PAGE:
Zevering Y, Houghten RA, Frazer IH, Good MF, 1990. Major population differences in T cell response to a malaria sporo-zoite vaccine candidate. Int Immunol 2 :945–955.

    • Search Google Scholar
    • Export Citation
  • 26

    Doolan DL, Khamboonruang C, Beck H-P, Houghten RA, Good MF, 1993. Cytotoxic T lymphocyte (CTL) low-responsiveness to the Plasmodium falciparum circumsporozoite protein in naturally-exposed endemic populations: analysis of human CTL response to most known variants. Int Immunol 5 :37–46.

    • Search Google Scholar
    • Export Citation
  • 27

    Blum-Tivouvanziam U, BeghdadiRais C, Roggero MA, Valmori D, Bertholet S, Bron C, Fasel N, Corradin G, 1994. Elicitation of specific cytotoxic T cells by immunization with malaria soluble synthetic polypeptides. J Immunol 153 :4134–4141.

    • Search Google Scholar
    • Export Citation
  • 28

    Houghten RA, 1985. General method for the rapid solid-phase synthesis of large numbers of peptides: Specificity of antigen-antibody interaction at the level of individual amino acids. Proc Natl Acad Sci USA 82 :5131–5135.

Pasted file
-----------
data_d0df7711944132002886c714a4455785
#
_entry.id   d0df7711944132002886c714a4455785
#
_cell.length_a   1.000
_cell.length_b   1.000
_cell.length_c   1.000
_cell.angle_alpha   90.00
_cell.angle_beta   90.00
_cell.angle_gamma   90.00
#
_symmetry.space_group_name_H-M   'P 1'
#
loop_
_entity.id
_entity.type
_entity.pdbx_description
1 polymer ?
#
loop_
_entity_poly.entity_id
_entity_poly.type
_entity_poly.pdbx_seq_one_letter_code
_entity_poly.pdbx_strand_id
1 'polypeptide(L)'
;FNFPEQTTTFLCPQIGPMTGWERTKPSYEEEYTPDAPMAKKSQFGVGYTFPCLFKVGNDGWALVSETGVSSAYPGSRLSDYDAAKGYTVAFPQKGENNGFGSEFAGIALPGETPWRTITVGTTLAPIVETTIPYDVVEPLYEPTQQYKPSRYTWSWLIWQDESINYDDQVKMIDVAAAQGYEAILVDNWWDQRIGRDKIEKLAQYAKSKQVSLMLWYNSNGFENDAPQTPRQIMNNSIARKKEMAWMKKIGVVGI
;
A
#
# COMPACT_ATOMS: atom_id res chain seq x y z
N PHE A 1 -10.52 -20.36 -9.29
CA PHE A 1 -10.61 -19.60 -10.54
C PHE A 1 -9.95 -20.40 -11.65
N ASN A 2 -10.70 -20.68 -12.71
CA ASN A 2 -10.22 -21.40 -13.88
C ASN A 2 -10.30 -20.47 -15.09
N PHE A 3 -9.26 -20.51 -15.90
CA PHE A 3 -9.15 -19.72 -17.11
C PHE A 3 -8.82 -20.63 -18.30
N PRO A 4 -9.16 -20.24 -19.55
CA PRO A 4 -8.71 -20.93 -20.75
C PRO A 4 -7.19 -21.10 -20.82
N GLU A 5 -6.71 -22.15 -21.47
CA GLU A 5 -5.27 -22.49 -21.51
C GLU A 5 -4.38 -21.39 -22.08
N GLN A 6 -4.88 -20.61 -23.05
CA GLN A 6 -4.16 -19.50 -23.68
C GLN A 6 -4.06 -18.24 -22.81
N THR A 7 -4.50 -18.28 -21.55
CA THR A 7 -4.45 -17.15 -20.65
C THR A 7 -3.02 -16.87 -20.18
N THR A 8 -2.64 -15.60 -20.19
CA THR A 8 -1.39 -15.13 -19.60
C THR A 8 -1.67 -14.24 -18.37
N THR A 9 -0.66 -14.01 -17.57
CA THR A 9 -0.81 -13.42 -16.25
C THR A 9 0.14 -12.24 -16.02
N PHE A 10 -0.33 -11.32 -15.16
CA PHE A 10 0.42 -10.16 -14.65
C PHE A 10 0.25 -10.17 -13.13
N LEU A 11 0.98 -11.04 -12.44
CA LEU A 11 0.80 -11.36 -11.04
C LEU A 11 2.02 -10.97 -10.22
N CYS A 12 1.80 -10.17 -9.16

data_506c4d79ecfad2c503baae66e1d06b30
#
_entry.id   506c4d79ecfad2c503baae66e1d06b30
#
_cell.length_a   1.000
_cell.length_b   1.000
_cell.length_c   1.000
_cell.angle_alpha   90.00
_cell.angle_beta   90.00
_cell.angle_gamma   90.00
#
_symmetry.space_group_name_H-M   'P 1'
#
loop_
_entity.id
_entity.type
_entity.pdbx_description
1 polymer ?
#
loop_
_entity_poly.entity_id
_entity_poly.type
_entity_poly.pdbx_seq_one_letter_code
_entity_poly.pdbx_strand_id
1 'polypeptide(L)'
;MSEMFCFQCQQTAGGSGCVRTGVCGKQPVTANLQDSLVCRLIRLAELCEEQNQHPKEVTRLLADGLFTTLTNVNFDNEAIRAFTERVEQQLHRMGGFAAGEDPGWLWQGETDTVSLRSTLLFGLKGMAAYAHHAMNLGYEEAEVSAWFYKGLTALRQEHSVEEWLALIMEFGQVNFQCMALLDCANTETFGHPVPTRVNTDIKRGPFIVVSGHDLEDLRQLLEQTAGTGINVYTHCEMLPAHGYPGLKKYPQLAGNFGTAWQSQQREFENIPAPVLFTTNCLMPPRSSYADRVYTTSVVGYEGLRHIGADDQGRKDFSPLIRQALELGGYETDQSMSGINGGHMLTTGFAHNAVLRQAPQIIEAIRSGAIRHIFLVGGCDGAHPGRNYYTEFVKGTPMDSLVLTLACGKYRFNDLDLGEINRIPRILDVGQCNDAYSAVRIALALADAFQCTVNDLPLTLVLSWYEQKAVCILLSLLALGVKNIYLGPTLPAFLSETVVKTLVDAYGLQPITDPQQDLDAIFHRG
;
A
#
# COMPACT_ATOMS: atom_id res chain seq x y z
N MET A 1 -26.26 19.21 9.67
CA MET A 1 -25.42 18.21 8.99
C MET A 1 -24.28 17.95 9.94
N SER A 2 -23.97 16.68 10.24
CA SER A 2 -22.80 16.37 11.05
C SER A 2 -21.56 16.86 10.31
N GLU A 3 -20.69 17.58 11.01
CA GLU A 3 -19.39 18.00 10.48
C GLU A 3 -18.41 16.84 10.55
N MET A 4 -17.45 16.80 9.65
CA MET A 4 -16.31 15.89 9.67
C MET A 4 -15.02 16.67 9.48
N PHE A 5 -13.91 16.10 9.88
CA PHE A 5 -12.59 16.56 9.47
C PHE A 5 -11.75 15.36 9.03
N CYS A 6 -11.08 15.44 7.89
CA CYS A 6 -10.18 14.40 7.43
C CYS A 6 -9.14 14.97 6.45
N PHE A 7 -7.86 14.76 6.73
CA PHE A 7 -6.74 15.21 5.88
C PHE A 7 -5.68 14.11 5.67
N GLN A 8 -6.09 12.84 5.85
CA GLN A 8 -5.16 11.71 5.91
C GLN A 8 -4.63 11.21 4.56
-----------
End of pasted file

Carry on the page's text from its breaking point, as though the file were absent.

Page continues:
• Search Google Scholar
    • Export Citation
  • 29

    Gotch F, Rothbard J, Howland K, Townsend A, McMichael A, 1987. Cytotoxic T lymphocytes recognize a fragment of influenza virus matrix protein in association with HLA-A2. Nature 326 :881–882.

    • Search Google Scholar
    • Export Citation
  • 30

    Vejbaesya S, Chantangpol R, Longta P, Chandanayingyong D, 1997. HLA class I typing by one-dimensional isoelectric focusing and identification of the new variants in Thai population. Asian Pac J Allergy Immunol 15 :21–27.

    • Search Google Scholar
    • Export Citation
  • 31

    Chiewsilp P, Mongkolsuk T, Sujirachato K, 1997. A*02 in southern Thai Muslims and central Thais. J Med Assoc Thai 80 :S25–S29.